Washington DC — Insurance Commissioners must resist industry pressure and pass a long-overdue proposal to collect data from insurance companies about how sales, premiums, and coverage vary from community to community around the country, consumer groups said in a letter to Commissioners earlier this week. Consumers Union, Consumer Federation of America, and Center for Economic Justice are urging Commissioners to support the “Auto Insurance Data Call” ahead of a National Association of Insurance Commissioners (NAIC) meeting that will be held in Philadelphia this weekend. A copy of the letter is available here.
The data call was developed by a Working Group of state regulators formed in 2012 to study “issues relating to low-income households and the auto insurance marketplace.” The proposal would require insurance companies to provide Commissioners with detailed company data broken down by ZIP Code to “allow state insurance regulators to conduct market assessments of the private passenger automobile insurance industry, including possible analyses of affordability and availability issues.”
“After more than five years of discussion, state insurance regulators — the agencies responsible for ensuring fair treatment of auto insurance consumers — are at the point of decision to collect data from insurers necessary to analyze availability and affordability of auto insurance — what insurers are selling in what communities at what prices,” said Birny Birnbaum, Executive Director of Center for Economic Justice. “Unlike other financial regulators who have routinely collected detailed data on consumer market outcomes for lending, insurance regulators have given insurers a free pass on their sales practices despite mountains of evidence indicating unfair and arbitrary pricing penalizing low- and moderate-income consumers. The proposed data collection will finally allow an objective analysis of insurer practices.”
Auto insurance is a required purchase for drivers in every state except New Hampshire, so its affordability is critical to the economic lives of all Americans, and especially to working families for whom a car is essential but money is tight. Because of this mandated purchase, the consumer groups note, state regulators have a special responsibility to ensure that the companies selling the product operate in a fair and consistent manner across the marketplace and that the required coverage is available and affordable in all communities.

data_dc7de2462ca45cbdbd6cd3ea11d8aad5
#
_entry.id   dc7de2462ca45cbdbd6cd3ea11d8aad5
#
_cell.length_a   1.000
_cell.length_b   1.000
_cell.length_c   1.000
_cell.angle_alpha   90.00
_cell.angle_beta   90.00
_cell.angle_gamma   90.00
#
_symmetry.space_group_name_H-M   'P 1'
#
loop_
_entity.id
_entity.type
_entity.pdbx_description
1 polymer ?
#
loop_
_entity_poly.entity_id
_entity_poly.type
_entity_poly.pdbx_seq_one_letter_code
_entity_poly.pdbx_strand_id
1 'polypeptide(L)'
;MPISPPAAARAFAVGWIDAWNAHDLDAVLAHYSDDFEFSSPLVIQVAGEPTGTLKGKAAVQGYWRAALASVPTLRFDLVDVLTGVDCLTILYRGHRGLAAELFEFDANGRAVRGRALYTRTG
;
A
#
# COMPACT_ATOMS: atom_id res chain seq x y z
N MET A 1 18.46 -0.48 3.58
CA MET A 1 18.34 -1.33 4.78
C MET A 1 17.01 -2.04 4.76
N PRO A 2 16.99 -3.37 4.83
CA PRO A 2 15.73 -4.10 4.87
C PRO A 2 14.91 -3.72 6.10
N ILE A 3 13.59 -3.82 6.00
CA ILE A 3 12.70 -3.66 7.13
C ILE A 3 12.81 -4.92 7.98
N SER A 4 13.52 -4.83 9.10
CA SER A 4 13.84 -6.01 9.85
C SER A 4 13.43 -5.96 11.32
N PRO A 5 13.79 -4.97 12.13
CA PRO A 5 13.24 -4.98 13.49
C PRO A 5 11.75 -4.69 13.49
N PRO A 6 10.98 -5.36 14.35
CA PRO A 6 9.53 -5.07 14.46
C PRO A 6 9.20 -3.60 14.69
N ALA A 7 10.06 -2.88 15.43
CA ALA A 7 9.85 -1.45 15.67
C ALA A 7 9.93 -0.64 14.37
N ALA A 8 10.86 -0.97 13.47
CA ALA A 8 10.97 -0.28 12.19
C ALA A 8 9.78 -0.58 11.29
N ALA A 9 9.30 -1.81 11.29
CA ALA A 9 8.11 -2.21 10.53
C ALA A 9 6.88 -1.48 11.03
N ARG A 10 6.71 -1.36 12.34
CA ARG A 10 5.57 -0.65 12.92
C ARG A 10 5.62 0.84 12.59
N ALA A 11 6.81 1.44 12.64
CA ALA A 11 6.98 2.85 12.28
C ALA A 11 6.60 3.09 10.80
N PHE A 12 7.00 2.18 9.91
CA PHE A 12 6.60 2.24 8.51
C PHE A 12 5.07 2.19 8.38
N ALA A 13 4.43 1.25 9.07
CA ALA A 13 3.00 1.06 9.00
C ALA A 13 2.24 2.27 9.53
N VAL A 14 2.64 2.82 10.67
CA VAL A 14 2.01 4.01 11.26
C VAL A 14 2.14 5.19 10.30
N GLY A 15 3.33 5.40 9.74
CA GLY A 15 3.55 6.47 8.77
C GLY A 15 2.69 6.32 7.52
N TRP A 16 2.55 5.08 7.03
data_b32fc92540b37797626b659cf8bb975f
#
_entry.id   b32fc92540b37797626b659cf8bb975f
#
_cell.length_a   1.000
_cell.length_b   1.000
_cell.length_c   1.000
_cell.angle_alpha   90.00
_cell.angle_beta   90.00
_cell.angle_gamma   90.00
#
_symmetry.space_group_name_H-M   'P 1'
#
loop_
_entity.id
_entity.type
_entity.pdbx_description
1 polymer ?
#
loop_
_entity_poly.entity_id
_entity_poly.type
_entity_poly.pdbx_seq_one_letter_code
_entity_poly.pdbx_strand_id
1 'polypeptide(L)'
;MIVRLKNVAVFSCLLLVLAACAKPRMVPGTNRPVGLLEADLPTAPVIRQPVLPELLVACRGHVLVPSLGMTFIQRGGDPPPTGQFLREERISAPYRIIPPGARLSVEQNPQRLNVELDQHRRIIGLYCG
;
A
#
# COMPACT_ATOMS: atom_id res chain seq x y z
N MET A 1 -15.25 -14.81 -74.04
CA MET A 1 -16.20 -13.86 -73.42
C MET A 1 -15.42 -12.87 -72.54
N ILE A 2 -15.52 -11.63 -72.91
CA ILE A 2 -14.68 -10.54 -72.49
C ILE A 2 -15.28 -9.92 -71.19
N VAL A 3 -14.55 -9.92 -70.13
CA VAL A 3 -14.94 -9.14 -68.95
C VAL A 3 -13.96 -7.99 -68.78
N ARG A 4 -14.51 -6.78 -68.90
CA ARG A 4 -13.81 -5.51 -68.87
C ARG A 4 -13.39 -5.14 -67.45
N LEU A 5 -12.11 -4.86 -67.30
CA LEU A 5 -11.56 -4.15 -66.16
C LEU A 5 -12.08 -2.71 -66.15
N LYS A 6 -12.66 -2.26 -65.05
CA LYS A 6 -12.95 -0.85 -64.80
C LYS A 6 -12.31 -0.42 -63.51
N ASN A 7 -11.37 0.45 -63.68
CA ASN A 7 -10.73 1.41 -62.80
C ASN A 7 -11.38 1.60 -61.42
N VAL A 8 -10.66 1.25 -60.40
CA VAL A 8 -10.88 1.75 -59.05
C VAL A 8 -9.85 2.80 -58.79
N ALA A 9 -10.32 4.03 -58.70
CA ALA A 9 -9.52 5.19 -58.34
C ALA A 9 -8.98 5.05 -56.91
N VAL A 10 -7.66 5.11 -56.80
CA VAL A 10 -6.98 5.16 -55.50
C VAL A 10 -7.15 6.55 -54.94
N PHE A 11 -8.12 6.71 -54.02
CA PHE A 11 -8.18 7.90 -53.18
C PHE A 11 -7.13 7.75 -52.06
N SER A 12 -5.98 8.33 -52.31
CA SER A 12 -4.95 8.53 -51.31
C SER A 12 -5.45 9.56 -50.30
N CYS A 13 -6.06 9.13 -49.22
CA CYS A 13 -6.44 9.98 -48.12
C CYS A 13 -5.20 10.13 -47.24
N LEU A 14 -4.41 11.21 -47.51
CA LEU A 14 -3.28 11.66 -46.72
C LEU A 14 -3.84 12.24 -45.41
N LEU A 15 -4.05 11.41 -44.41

“The Auto Insurance (C/D) Working Group has been discussing data collection for years. The NAIC had the opportunity to set the terms of debate for analyzing affordability and availability of auto insurance but failed to take action while deferring to the Federal Insurance Office,” the consumer groups wrote in their letter to Commissioners. In 2017 FIO published a report showing that 18 million Americans live in ZIP Codes where auto insurance is unaffordable. “It is long past time for the state insurance regulators to develop robust data collection for more meaningful and substantive analysis of auto insurance affordability and availability,” the groups wrote.
The purpose of the data collection, according to the consumer groups, is to identify what policies insurers are offering at what price to which consumers, if rates are developed in a consistent manner, and, of particular import, whether specific groups of consumers face availability or affordability problems. Research by Consumer Reports and Consumer Federation of America has pointed to unfair pricing practices that weigh heavily on lower-income drivers and communities of color.
Wary of having discriminatory pricing and sales practices further revealed, insurance companies have been lobbying the NAIC to water down the research effort. Specifically, insurers want to have the data collected by an industry-controlled third party and only provided to regulators in aggregate. The consumer groups warned that bending to industry demands would undermine the important research since the industry proposed changes would dramatically diminish the utility of the data set.
Insurance companies and their statistical agents, which aggregate data for the industry, are “seeking to obstruct the examination of affordability and availability issues,” the groups wrote. On the other hand, the stronger proposal that is set for a vote this weekend “will allow for unbiased analysis of availability and affordability issues.”
Contacts: J. Robert Hunter, 703-528-0062; Birny Birnbaum, 512-784-7663
The Consumer Federation of America is an association of more than 250 non-profit consumer groups that, since 1968, has sought to advance the consumer interest through research, education, and advocacy.